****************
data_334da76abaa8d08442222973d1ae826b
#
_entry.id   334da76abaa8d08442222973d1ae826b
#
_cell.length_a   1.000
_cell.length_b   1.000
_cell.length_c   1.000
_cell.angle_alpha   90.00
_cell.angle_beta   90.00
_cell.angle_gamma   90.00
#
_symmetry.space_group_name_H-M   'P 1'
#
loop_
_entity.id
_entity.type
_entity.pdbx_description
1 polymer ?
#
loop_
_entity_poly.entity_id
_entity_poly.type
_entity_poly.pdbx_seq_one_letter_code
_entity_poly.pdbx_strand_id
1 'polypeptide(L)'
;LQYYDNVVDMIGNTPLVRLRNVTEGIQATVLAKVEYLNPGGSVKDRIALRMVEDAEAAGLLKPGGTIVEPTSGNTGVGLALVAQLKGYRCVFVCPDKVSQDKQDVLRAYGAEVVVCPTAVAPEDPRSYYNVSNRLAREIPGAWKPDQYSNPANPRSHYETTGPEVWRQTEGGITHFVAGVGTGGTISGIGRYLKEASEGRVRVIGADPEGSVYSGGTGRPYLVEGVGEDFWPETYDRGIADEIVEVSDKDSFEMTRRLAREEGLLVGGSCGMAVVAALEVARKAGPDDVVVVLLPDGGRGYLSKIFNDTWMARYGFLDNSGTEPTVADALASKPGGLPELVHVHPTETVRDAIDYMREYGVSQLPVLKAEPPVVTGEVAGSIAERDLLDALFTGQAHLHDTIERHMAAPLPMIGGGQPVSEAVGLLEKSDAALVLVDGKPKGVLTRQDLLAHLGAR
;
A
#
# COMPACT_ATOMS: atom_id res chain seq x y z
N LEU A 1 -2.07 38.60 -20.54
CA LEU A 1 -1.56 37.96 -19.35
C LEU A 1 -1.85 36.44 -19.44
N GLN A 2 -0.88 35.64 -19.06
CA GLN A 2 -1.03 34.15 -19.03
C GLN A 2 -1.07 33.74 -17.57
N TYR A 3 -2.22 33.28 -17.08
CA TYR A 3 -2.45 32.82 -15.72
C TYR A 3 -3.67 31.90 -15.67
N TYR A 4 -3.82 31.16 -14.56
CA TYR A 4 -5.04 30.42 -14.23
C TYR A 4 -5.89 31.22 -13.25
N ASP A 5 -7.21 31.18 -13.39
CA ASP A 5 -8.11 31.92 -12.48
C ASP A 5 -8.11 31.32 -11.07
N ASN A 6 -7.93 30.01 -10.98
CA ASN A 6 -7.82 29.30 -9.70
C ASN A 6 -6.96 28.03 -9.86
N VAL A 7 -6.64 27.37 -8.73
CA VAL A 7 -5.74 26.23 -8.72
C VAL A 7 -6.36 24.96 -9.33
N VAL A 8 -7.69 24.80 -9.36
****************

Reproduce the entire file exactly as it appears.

data_334da76abaa8d08442222973d1ae826b
#
_entry.id   334da76abaa8d08442222973d1ae826b
#
_cell.length_a   1.000
_cell.length_b   1.000
_cell.length_c   1.000
_cell.angle_alpha   90.00
_cell.angle_beta   90.00
_cell.angle_gamma   90.00
#
_symmetry.space_group_name_H-M   'P 1'
#
loop_
_entity.id
_entity.type
_entity.pdbx_description
1 polymer ?
#
loop_
_entity_poly.entity_id
_entity_poly.type
_entity_poly.pdbx_seq_one_letter_code
_entity_poly.pdbx_strand_id
1 'polypeptide(L)'
;LQYYDNVVDMIGNTPLVRLRNVTEGIQATVLAKVEYLNPGGSVKDRIALRMVEDAEAAGLLKPGGTIVEPTSGNTGVGLALVAQLKGYRCVFVCPDKVSQDKQDVLRAYGAEVVVCPTAVAPEDPRSYYNVSNRLAREIPGAWKPDQYSNPANPRSHYETTGPEVWRQTEGGITHFVAGVGTGGTISGIGRYLKEASEGRVRVIGADPEGSVYSGGTGRPYLVEGVGEDFWPETYDRGIADEIVEVSDKDSFEMTRRLAREEGLLVGGSCGMAVVAALEVARKAGPDDVVVVLLPDGGRGYLSKIFNDTWMARYGFLDNSGTEPTVADALASKPGGLPELVHVHPTETVRDAIDYMREYGVSQLPVLKAEPPVVTGEVAGSIAERDLLDALFTGQAHLHDTIERHMAAPLPMIGGGQPVSEAVGLLEKSDAALVLVDGKPKGVLTRQDLLAHLGAR
;
A
#
# COMPACT_ATOMS: atom_id res chain seq x y z
N LEU A 1 -2.07 38.60 -20.54
CA LEU A 1 -1.56 37.96 -19.35
C LEU A 1 -1.85 36.44 -19.44
N GLN A 2 -0.88 35.64 -19.06
CA GLN A 2 -1.03 34.15 -19.03
C GLN A 2 -1.07 33.74 -17.57
N TYR A 3 -2.22 33.28 -17.08
CA TYR A 3 -2.45 32.82 -15.72
C TYR A 3 -3.67 31.90 -15.67
N TYR A 4 -3.82 31.16 -14.56
CA TYR A 4 -5.04 30.42 -14.23
C TYR A 4 -5.89 31.22 -13.25
N ASP A 5 -7.21 31.18 -13.39
CA ASP A 5 -8.11 31.92 -12.48
C ASP A 5 -8.11 31.32 -11.07
N ASN A 6 -7.93 30.01 -10.98
CA ASN A 6 -7.82 29.30 -9.70
C ASN A 6 -6.96 28.03 -9.86
N VAL A 7 -6.64 27.37 -8.73
CA VAL A 7 -5.74 26.23 -8.72
C VAL A 7 -6.36 24.96 -9.33
N VAL A 8 -7.69 24.80 -9.36